A beautiful and colorful aerial view of the Mumbai skyline at dusk from Currey Road on February 16, 2022 in Mumbai, India.
Pratik Chorge | Hindustan Times | Getty Images
According to S&P Global and Morgan Stanley, India is expected to overtake Japan and Germany to become the world’s third largest economy.
S&P’s forecast is based on a projection that India’s annual nominal GDP growth will average 6.3% through 2030. Similarly, Morgan Stanley estimates that India’s GDP is likely to more than double from current levels by 2031.
“India has the conditions in place for an economic boom, fueled by outbound migration, investment in manufacturing, the country’s energy transition and advanced digital infrastructure,” Morgan Stanley analysts led by Ridham Desai and Girish Acchipalia wrote in the report.
“These drivers will succeed [India] the world’s third largest economy and stock market before the end of the decade.”
India posted year-on-year growth of 6.3% in the July-September quarter, marginally beating the Reuters poll forecast of 6.2%. Earlier, India posted 13.5 percent year-on-year growth in the April-June period, boosted by strong domestic demand in the country’s services sector.
According to Refinitiv data, the country recorded a record 20.1% year-on-year growth in the three months to June 2021.
The S&P projection is dependent on India’s continued trade and financial liberalization, labor market reform, and investment in India’s infrastructure and human capital.
“This is a reasonable expectation for India, which has a lot of catching up to do in terms of economic growth and per capita income,” Dhiraj Nim, an economist at Australia and New Zealand Banking Group Research, told CNBC.
Some of the aforementioned reforms have already begun to be implemented, Nim said, emphasizing the government’s commitment to reserve more capital expenditures in the country’s annual expenditure books.
To become a more export-oriented hub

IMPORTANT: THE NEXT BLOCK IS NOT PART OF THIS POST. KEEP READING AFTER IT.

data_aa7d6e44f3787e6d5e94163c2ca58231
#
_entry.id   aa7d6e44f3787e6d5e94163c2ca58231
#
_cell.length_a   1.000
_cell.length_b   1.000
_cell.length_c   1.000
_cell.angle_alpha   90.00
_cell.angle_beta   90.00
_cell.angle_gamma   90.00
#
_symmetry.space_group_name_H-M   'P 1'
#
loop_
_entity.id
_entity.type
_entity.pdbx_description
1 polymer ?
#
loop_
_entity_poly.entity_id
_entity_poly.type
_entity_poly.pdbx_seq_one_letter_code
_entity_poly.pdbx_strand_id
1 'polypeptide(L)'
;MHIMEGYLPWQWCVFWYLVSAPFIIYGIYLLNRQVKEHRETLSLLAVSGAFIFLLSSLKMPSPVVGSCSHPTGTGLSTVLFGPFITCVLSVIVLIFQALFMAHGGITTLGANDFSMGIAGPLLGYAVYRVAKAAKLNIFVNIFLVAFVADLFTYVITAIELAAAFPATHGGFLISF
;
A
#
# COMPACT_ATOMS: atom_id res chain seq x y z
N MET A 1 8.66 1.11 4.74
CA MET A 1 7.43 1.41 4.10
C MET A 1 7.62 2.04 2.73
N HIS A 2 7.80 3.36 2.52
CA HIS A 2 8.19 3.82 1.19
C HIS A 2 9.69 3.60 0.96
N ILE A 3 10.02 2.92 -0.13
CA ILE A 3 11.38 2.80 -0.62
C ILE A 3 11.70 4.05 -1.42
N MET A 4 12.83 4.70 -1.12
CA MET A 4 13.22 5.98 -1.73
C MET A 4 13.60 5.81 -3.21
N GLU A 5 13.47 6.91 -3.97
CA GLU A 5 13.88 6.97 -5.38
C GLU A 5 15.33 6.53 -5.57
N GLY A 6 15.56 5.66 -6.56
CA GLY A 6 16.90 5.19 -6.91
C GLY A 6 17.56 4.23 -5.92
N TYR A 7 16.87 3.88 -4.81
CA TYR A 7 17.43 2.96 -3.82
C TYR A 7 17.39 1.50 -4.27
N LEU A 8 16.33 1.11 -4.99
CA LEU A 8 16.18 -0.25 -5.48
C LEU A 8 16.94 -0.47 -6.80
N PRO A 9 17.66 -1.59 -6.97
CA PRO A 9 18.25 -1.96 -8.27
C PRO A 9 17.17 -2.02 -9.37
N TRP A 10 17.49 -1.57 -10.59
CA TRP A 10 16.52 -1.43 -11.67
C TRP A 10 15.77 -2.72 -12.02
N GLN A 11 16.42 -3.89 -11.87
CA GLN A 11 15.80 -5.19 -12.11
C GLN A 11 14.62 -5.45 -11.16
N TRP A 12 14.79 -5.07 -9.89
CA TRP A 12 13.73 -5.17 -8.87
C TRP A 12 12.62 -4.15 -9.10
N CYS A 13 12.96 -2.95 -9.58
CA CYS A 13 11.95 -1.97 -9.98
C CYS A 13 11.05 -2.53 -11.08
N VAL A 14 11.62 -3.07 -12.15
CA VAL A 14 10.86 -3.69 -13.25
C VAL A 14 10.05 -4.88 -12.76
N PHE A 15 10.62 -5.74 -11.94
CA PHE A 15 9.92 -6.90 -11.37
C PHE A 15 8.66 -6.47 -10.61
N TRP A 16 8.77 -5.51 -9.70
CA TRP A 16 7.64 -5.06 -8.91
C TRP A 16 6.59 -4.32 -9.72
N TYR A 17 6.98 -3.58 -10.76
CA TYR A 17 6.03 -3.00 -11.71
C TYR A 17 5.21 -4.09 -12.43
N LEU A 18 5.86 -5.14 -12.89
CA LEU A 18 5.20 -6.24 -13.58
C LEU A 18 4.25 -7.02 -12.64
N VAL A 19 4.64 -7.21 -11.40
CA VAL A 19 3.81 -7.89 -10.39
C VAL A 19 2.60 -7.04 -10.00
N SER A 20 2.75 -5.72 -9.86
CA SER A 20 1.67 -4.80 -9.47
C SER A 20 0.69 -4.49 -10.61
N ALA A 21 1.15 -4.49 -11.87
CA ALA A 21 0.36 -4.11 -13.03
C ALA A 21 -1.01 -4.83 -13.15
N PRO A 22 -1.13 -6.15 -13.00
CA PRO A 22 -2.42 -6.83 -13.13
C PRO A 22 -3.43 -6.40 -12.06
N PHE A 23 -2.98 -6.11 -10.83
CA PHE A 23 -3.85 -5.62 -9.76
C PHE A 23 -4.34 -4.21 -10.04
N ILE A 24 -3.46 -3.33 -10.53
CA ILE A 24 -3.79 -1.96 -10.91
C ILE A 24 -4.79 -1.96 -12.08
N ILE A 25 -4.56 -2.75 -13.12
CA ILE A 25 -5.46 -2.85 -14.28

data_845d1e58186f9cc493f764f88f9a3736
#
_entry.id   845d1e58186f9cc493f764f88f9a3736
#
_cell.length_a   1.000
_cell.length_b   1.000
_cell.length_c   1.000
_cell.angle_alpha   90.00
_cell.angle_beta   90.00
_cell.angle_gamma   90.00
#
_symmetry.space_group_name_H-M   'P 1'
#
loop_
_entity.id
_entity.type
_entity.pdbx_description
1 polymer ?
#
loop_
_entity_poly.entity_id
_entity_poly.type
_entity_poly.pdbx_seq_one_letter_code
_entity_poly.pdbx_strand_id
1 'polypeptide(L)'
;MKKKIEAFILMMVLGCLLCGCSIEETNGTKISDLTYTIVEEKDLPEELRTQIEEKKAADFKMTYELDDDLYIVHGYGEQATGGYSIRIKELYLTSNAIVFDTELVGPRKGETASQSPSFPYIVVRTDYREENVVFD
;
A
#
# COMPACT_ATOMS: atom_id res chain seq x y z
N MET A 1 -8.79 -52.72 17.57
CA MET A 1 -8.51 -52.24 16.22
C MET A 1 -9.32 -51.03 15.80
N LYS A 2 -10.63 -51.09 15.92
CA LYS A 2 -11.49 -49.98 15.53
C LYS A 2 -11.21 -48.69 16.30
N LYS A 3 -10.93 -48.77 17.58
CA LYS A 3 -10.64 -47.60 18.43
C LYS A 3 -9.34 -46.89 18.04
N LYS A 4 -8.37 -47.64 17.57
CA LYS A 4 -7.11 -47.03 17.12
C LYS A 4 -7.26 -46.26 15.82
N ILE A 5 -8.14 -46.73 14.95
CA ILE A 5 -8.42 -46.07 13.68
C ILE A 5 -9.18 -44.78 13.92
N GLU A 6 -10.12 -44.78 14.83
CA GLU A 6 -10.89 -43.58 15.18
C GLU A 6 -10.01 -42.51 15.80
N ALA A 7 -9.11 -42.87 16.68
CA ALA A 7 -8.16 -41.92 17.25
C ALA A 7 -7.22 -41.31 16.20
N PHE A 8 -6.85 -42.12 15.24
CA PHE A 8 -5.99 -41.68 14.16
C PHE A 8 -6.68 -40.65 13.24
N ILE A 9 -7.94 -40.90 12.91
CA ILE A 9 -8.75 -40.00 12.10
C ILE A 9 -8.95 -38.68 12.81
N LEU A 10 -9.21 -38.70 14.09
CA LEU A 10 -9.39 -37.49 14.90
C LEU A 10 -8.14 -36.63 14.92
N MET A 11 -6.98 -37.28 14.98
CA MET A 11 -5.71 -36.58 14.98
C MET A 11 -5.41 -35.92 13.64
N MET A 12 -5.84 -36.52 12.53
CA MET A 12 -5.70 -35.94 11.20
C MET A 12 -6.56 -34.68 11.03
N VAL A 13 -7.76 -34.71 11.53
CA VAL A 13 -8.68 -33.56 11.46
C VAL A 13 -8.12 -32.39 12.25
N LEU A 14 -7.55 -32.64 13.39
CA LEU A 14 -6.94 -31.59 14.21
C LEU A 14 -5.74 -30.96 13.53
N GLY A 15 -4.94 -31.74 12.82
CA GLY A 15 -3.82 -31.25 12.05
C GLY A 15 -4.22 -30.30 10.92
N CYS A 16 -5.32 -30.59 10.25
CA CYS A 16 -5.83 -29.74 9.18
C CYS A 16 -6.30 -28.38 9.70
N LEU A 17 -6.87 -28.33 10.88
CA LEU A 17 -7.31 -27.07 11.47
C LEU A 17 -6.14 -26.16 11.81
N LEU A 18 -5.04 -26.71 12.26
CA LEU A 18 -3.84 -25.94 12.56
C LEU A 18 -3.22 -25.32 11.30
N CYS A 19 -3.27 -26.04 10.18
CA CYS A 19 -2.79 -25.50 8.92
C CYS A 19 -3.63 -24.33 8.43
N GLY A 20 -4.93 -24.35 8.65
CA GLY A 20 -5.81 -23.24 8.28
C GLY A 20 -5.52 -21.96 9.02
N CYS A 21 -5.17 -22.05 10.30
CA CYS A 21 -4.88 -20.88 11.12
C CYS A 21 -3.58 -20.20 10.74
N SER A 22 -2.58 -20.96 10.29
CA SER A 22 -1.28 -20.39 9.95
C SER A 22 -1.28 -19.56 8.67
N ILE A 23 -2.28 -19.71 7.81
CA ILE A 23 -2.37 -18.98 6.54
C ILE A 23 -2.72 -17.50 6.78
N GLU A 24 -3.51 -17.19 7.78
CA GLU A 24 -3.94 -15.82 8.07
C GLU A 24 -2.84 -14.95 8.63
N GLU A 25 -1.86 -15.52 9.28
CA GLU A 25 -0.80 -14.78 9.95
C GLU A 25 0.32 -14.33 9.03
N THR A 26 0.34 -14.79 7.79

The Indian government is clearly focused on becoming a hub for foreign investors as well as a manufacturing powerhouse, and according to S&P analysts, their main means of achieving this is a manufacturing-related stimulus scheme to boost production and exports.
The so-called PLIS, which was introduced in 2020, offers incentives to domestic and foreign investors in the form of tax breaks and permits, among other things.
“It is very likely that the government is betting on PLIS as a tool to make India’s economy more export-oriented and more connected in global supply chains,” S&P analysts wrote.
Workers process metal parts at the cooking plant of GHG Reduction Technologies Pvt in Nashik, Maharashtra, India, Sunday, Nov. 13, 2022.
Dhiraj Singh | Bloomberg | Getty Images
For the same reason, Morgan Stanley estimates that India’s share of manufacturing in GDP will “increase from the current 15.6% of GDP to 21% by 2031” – meaning that manufacturing revenues could triple from the current $447 billion to about 1490 billion USD, according to the data. to the bank.
“Multinationals are more optimistic than ever about investing in India … and the government is encouraging investment by building infrastructure and supplying land for factories,” Morgan Stanley said.
“Advantages of India [include] plenty of cheap labor, low production costs, openness to investment, business-friendly policies and a young demographic with a strong propensity to spend,” said Sumedha Dasgupta, senior analyst at the Economist Intelligence Unit.
These factors make India an attractive choice for setting up manufacturing hubs by the end of the decade, she said.
The main points of contention that could challenge Morgan Stanley’s forecasts include a lingering global recession, as India is a heavily trade-dependent economy with almost 20% of its output exported.
Other risk factors cited by the U.S. investment bank include the supply of skilled labor, adverse geopolitical events and policy failures that can result from voting in a “weaker government.”
A global slowdown could worsen the outlook for Indian export companies, India’s finance ministry said last Thursday.
Although India’s overall GDP is already above pre-Covid levels, forward-looking growth will be “much weaker” compared to previous quarters, said Sonal Varma, chief economist at Nomura.
“Real GDP is now 8% above pre-Covid levels in terms of the growth rate … but from a forward-looking perspective, there are headwinds from global financial conditions,” Varma told CNBC’s Squawk Box on Thursday, noting that there is a cyclical slowing down.
Similarly, Nim said more priority could be given to investing in human capital through education and health.
“This is particularly important for the post-pandemic economy, where greater disruptions to the informal sector have meant increased economic and wealth inequalities,” he said, adding that the declining labor force rate, particularly among women, was worrying.